Quantifying the impact of training data points is crucial for understanding the outputs of machine learning models and for improving the transparency of the AI pipeline.
In this study, we evaluate the performance of several widely-used GPT detectors using writing samples from native and non-native English writers.
Breast cancer classification in mammography exemplifies these challenges, with a malignancy rate of around 0. 5% in a screening population, which is compounded by the relatively small size of lesions (~1% of the image) in malignant cases.
no code implementations • 23 Dec 2019 • William Lotter, Abdul Rahman Diab, Bryan Haslam, Jiye G. Kim, Giorgia Grisot, Eric Wu, Kevin Wu, Jorge Onieva Onieva, Jerrold L. Boxerman, Meiyun Wang, Mack Bandler, Gopal Vijayaraghavan, A. Gregory Sorensen
Breast cancer remains a global challenge, causing over 1 million deaths globally in 2018.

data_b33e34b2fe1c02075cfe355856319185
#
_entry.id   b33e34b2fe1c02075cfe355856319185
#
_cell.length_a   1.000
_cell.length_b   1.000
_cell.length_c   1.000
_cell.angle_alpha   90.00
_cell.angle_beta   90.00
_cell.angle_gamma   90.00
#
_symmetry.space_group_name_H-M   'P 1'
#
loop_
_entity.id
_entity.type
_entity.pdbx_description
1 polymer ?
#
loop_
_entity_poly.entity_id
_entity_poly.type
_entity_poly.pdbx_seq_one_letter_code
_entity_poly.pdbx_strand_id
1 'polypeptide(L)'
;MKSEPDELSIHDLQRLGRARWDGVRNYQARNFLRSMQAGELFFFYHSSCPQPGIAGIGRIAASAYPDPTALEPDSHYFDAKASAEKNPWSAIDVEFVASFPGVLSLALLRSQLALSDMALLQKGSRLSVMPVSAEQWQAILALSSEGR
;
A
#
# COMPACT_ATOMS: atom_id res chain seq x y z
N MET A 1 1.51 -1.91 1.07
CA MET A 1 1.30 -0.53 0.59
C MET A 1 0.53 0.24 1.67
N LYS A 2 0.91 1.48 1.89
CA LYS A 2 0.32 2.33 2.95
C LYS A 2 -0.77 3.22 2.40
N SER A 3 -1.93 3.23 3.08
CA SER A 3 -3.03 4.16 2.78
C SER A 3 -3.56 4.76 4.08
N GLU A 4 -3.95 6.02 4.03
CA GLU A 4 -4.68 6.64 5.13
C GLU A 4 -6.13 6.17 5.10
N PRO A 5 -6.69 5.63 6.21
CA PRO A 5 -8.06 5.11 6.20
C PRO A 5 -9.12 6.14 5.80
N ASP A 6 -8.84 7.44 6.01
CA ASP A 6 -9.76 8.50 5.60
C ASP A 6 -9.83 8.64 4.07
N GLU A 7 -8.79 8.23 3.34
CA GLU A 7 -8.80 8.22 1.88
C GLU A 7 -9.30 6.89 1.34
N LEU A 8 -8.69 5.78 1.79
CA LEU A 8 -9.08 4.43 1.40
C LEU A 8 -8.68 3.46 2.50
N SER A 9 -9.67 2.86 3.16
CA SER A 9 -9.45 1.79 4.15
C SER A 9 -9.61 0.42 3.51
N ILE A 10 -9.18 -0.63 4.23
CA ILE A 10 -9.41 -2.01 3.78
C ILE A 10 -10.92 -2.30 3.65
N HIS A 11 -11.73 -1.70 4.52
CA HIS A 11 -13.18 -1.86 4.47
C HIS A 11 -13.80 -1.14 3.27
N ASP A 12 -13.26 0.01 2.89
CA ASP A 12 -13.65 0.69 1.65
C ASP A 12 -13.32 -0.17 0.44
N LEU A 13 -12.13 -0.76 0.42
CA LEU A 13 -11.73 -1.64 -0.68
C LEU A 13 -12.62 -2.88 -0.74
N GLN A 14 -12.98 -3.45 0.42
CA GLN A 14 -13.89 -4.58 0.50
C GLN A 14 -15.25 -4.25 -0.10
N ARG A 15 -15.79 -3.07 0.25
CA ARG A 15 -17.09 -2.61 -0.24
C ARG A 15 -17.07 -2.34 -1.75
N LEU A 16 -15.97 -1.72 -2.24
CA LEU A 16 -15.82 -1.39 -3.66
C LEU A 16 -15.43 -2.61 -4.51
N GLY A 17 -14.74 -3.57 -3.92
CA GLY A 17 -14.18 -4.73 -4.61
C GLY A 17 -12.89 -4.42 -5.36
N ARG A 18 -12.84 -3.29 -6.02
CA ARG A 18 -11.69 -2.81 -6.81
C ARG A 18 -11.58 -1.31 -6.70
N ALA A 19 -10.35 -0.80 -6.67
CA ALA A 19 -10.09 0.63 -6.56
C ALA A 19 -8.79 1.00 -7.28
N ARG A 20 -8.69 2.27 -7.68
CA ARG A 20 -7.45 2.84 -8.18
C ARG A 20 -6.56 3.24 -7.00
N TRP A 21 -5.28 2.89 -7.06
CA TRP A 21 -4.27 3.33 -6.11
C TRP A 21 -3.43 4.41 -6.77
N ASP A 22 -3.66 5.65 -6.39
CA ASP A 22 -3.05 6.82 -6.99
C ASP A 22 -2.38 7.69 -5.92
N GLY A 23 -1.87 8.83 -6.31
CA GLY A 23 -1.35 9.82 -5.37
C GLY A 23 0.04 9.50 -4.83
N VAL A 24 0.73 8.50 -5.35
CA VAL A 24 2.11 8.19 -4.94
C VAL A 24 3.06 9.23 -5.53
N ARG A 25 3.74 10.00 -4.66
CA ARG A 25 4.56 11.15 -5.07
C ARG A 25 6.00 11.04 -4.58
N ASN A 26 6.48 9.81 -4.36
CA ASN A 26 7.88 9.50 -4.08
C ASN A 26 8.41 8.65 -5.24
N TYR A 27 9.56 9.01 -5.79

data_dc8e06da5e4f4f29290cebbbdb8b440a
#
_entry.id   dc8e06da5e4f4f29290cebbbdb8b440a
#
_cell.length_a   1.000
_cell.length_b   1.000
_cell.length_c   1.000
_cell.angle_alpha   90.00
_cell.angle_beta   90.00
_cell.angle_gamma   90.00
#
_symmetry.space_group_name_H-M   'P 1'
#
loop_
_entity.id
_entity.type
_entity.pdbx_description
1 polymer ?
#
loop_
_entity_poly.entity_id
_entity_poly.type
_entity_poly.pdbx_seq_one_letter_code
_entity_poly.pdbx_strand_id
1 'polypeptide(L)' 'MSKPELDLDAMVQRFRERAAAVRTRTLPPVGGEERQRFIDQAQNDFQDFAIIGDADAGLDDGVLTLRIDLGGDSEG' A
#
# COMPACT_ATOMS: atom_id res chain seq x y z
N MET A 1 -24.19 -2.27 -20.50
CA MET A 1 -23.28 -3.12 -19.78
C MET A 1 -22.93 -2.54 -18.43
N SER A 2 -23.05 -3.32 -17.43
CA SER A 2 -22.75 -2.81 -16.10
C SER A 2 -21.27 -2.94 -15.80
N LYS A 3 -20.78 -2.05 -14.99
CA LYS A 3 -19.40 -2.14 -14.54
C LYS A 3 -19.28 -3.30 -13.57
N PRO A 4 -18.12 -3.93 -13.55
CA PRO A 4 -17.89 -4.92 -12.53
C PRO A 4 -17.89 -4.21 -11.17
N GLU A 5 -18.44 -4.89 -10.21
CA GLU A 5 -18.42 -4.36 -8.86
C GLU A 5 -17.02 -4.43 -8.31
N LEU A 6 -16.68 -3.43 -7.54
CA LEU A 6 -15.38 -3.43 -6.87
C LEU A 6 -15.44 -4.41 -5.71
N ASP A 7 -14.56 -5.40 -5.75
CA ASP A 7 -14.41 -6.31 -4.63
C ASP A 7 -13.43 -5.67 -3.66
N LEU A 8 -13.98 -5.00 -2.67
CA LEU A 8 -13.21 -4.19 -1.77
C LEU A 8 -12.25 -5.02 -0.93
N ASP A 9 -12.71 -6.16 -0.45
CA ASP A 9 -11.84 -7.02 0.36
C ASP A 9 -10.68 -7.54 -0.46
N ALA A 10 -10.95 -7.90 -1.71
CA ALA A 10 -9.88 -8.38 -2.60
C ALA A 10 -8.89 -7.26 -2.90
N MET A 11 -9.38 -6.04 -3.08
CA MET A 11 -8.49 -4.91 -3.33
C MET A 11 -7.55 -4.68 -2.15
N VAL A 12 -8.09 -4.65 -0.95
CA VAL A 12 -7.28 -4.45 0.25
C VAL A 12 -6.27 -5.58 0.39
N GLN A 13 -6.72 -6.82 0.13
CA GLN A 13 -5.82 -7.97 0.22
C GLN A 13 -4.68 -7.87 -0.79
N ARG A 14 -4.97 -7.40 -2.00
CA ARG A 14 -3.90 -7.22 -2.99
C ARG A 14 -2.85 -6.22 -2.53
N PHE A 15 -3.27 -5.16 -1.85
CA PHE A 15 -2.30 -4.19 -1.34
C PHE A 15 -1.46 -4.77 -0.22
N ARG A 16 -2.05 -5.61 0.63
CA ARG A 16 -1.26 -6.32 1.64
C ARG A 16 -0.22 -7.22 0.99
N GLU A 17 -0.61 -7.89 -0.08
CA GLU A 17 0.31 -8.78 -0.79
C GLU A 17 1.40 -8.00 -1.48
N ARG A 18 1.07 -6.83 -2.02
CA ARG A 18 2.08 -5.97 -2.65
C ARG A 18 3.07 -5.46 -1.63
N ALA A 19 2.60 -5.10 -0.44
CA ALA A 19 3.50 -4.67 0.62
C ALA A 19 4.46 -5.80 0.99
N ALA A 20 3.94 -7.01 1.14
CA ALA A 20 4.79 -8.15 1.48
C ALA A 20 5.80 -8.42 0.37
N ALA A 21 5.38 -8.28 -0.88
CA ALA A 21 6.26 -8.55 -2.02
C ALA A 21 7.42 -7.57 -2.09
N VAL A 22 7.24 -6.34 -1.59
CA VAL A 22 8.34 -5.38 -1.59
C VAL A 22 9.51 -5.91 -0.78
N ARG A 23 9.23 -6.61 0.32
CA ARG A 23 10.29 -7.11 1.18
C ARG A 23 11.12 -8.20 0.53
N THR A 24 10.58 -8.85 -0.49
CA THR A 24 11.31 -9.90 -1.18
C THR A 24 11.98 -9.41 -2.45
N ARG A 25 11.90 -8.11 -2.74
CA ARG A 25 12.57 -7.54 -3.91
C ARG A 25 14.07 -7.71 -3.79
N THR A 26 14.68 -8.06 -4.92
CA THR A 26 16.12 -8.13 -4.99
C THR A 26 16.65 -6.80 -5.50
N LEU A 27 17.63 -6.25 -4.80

We specifically explore how a deep learning algorithm trained on screening mammograms from the US and UK generalizes to mammograms collected at a hospital in China, where screening is not widely implemented.
The hierarchical attention components of the residual attention subnet force our network to focus on the key components of the X-ray images and generate the final predictions as well as the associated visual supports, which is similar to the assessment procedure of clinicians.
Deep learning approaches to breast cancer detection in mammograms have recently shown promising results.
We use a biologically inspired two-part convolutional neural network ('GistNet') that models the fovea and periphery to provide a proof-of-principle demonstration that computational object recognition can significantly benefit from the gist of the scene as contextual information.